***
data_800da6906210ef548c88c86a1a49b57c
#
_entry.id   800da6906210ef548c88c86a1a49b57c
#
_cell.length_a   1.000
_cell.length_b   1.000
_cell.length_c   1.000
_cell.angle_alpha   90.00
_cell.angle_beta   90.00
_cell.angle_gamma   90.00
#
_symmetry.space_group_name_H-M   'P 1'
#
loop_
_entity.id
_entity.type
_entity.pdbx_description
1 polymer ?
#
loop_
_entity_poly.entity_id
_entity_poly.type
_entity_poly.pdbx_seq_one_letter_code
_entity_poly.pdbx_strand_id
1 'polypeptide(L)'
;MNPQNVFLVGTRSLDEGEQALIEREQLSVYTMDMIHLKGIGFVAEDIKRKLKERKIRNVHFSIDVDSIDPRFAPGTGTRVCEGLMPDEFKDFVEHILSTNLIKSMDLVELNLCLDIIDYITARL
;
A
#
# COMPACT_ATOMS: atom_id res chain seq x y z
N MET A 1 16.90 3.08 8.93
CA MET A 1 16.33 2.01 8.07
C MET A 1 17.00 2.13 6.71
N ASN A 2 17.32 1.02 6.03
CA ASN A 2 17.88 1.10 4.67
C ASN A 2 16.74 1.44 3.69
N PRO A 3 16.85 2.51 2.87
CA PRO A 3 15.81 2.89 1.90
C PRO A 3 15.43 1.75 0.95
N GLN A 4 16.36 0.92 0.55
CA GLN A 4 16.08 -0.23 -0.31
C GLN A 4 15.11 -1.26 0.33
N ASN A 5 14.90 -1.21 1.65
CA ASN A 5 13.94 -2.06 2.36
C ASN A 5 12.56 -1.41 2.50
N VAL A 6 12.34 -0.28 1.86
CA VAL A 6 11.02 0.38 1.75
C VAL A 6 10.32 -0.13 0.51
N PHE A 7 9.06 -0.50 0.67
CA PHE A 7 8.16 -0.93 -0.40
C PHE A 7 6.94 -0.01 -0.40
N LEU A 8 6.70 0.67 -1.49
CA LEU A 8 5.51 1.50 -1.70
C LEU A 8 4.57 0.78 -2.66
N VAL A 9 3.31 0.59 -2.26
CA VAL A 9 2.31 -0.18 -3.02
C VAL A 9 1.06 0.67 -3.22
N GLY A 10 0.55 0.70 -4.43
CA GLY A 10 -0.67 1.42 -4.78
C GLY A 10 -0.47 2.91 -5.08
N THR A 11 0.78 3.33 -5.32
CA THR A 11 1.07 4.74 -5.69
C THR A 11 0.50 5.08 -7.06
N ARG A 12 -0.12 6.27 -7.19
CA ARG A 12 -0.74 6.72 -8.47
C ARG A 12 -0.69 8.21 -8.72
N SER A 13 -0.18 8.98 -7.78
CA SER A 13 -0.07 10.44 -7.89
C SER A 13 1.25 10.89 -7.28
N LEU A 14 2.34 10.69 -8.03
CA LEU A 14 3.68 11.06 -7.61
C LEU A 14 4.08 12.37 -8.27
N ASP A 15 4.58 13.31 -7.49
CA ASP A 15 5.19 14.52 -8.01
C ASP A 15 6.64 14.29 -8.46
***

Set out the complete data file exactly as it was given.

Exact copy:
data_800da6906210ef548c88c86a1a49b57c
#
_entry.id   800da6906210ef548c88c86a1a49b57c
#
_cell.length_a   1.000
_cell.length_b   1.000
_cell.length_c   1.000
_cell.angle_alpha   90.00
_cell.angle_beta   90.00
_cell.angle_gamma   90.00
#
_symmetry.space_group_name_H-M   'P 1'
#
loop_
_entity.id
_entity.type
_entity.pdbx_description
1 polymer ?
#
loop_
_entity_poly.entity_id
_entity_poly.type
_entity_poly.pdbx_seq_one_letter_code
_entity_poly.pdbx_strand_id
1 'polypeptide(L)'
;MNPQNVFLVGTRSLDEGEQALIEREQLSVYTMDMIHLKGIGFVAEDIKRKLKERKIRNVHFSIDVDSIDPRFAPGTGTRVCEGLMPDEFKDFVEHILSTNLIKSMDLVELNLCLDIIDYITARL
;
A
#
# COMPACT_ATOMS: atom_id res chain seq x y z
N MET A 1 16.90 3.08 8.93
CA MET A 1 16.33 2.01 8.07
C MET A 1 17.00 2.13 6.71
N ASN A 2 17.32 1.02 6.03
CA ASN A 2 17.88 1.10 4.67
C ASN A 2 16.74 1.44 3.69
N PRO A 3 16.85 2.51 2.87
CA PRO A 3 15.81 2.89 1.90
C PRO A 3 15.43 1.75 0.95
N GLN A 4 16.36 0.92 0.55
CA GLN A 4 16.08 -0.23 -0.31
C GLN A 4 15.11 -1.26 0.33
N ASN A 5 14.90 -1.21 1.65
CA ASN A 5 13.94 -2.06 2.36
C ASN A 5 12.56 -1.41 2.50
N VAL A 6 12.34 -0.28 1.86
CA VAL A 6 11.02 0.38 1.75
C VAL A 6 10.32 -0.13 0.51
N PHE A 7 9.06 -0.50 0.67
CA PHE A 7 8.16 -0.93 -0.40
C PHE A 7 6.94 -0.01 -0.40
N LEU A 8 6.70 0.67 -1.49
CA LEU A 8 5.51 1.50 -1.70
C LEU A 8 4.57 0.78 -2.66
N VAL A 9 3.31 0.59 -2.26
CA VAL A 9 2.31 -0.18 -3.02
C VAL A 9 1.06 0.67 -3.22
N GLY A 10 0.55 0.70 -4.43
CA GLY A 10 -0.67 1.42 -4.78
C GLY A 10 -0.47 2.91 -5.08
N THR A 11 0.78 3.33 -5.32
CA THR A 11 1.07 4.74 -5.69
C THR A 11 0.50 5.08 -7.06
N ARG A 12 -0.12 6.27 -7.19
CA ARG A 12 -0.74 6.72 -8.47
C ARG A 12 -0.69 8.21 -8.72
N SER A 13 -0.18 8.98 -7.78
CA SER A 13 -0.07 10.44 -7.89
C SER A 13 1.25 10.89 -7.28
N LEU A 14 2.34 10.69 -8.03
CA LEU A 14 3.68 11.06 -7.61
C LEU A 14 4.08 12.37 -8.27
N ASP A 15 4.58 13.31 -7.49
CA ASP A 15 5.19 14.52 -8.01
C ASP A 15 6.64 14.29 -8.46